One important detail when traveling with a laptop from the US to Europe, or when using any other transformer that’s not part of the machine itself:

Plug the brick into the wall first. The brick itself has a transformer inside; doing it this way gives it the tiny time it needs to adapt to the higher current.

If it’s not a computer brick but a different kind of transformer, it may have a button you need to set to the input voltage.

We found out after a coworker fried her laptop that way. Cellphones don’t suffer from the same problem, having much more sophisticated currency adapters. Why don’t most laptops? Because they’re also more expensive, because most people don’t see a problem with carrying around a brick which weighs more than the computer itself (and may even expect it), and in fact the last desktop computer I bought came with a brick as a trick to make the box itself lighter and smaller (I don’t mind, it means my mother can move it safely).

The makings of an urban legend.

Note that for resistive loads like hair dryers or curling irons, you can get a small “chopper” power converter good for 1875W. No need for transformers.

It’s been like this for a while. Back in 2003, my mom and I went on a trip to Ireland, and we brought her camcorder (you remember those, right, from before everyone on the planet had a video recording device in their pocket). Before she left, she prudently got a transformer converter from an electronics store, that the salesman solemnly assured her would work. It wasn’t until we were there that we noticed that the converter said not to use it with any sort of battery charger, because it could damage them. So we looked in the local stores in Cork (the only urban area we stopped in), and all we could find there were the straight-through prong-shape adapters. And it wasn’t until we were out of Cork and into areas too rural to have any sort of electronics store that I took a good look at the power label on the camcorder and saw that it could, in fact, handle 230V 50 Hz.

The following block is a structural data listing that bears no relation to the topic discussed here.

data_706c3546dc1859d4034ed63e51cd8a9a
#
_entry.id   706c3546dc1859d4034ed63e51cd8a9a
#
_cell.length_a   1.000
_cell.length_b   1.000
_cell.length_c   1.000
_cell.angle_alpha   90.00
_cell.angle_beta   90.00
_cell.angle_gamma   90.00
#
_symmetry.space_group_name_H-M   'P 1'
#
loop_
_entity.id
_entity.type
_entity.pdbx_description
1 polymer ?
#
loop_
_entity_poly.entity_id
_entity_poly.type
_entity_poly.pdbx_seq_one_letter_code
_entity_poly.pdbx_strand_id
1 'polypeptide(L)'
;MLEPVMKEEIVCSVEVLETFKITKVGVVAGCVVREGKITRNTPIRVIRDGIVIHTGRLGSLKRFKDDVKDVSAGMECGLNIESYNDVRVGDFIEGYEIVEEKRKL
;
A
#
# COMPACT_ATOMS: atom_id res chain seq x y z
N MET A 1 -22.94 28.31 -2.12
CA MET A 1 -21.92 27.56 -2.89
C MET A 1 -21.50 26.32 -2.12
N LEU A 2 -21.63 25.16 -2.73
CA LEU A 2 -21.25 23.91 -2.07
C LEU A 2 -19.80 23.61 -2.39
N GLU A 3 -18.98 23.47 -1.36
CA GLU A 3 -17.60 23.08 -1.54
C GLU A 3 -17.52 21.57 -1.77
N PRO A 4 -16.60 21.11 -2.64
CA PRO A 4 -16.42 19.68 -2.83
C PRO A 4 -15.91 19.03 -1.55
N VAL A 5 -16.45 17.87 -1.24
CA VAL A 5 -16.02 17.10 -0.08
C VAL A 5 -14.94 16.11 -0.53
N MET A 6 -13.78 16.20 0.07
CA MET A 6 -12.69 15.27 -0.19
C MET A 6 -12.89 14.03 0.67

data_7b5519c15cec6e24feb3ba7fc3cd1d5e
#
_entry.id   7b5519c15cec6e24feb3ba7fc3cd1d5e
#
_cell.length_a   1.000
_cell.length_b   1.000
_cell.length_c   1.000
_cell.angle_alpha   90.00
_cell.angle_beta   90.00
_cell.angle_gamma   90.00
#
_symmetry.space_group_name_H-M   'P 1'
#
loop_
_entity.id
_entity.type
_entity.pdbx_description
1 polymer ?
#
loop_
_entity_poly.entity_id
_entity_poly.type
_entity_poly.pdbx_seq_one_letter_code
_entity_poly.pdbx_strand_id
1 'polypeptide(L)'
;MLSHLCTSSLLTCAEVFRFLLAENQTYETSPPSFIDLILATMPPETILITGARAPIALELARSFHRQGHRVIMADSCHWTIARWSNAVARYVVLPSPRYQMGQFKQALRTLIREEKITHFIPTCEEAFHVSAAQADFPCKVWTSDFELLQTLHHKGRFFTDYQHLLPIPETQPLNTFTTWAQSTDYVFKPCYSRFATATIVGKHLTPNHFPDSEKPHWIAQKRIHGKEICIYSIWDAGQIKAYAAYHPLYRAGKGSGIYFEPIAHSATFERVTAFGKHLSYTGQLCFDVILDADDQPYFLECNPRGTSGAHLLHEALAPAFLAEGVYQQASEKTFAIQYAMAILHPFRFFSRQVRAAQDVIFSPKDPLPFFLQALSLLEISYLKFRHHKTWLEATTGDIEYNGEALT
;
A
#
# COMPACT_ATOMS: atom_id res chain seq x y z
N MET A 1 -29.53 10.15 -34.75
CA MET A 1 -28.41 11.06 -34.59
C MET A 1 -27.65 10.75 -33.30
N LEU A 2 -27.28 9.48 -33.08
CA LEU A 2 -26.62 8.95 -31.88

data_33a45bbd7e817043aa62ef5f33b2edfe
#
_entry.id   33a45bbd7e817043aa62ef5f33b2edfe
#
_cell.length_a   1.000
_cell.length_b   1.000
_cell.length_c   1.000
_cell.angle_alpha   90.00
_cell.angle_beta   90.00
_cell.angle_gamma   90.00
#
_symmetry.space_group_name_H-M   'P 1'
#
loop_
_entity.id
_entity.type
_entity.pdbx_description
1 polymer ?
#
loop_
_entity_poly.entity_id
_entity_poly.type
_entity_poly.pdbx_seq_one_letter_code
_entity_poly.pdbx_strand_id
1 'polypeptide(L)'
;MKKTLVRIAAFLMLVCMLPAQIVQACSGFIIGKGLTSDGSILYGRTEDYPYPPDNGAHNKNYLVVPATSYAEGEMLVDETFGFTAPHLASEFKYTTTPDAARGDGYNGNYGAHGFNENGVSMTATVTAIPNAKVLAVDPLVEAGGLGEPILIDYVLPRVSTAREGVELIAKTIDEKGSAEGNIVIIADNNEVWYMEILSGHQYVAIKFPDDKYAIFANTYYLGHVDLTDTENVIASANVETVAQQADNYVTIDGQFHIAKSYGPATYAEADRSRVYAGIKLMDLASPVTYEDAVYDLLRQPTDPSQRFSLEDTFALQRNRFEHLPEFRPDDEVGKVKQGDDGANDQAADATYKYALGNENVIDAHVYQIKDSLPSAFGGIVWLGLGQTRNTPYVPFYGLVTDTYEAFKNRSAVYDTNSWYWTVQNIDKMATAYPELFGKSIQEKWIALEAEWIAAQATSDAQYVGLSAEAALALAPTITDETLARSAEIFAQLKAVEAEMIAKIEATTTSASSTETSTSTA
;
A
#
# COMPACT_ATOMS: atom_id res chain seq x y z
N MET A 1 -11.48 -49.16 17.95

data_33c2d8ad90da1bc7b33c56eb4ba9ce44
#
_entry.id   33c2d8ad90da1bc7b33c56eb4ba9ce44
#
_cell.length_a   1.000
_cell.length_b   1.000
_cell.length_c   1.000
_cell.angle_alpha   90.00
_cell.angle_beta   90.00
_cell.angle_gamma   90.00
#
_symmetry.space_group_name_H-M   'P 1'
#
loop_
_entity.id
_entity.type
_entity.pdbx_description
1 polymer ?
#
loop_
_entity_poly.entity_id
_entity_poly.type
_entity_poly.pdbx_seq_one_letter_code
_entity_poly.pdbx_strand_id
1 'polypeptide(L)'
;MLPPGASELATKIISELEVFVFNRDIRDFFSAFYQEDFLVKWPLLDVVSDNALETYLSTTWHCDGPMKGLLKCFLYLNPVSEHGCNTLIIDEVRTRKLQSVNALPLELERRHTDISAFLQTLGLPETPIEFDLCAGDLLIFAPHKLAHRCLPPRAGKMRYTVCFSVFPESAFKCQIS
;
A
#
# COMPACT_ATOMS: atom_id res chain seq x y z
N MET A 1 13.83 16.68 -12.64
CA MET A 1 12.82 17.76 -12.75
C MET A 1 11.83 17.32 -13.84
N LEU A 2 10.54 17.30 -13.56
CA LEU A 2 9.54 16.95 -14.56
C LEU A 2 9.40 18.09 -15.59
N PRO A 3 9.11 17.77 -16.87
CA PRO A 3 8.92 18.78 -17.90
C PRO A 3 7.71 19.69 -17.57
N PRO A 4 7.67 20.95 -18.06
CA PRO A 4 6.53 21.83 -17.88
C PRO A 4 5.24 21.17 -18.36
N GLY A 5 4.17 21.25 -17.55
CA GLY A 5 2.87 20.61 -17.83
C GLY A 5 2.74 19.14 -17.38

When I traveled throughout Europe in 2001 I took a handful of plug converters and also a transformer for my electric razor, which I later found out could use the higher voltage after all. That was a bit of a bummer because the transformer was pricey and heavy to be lugging around. Though now that I think about it, I must have used the transformer for my clock radio too (I was taking classes in Copenhagen for two months). I quickly realized that was a no-go, because the clock needed 60Hz power to maintain its timing. As Heracles mentioned, the transformer converted from 230V 50Hz to 120V 50Hz so the clock would lose 10 minutes each hour, making it useless.

Forgive my ignorance, but are you saying that my cell phone and tablet can handle the voltage and all I need is a European USB brick? I found the ratings on the laptop brick (with an electron microscope, no less) and I don’t need a transformer. Yay!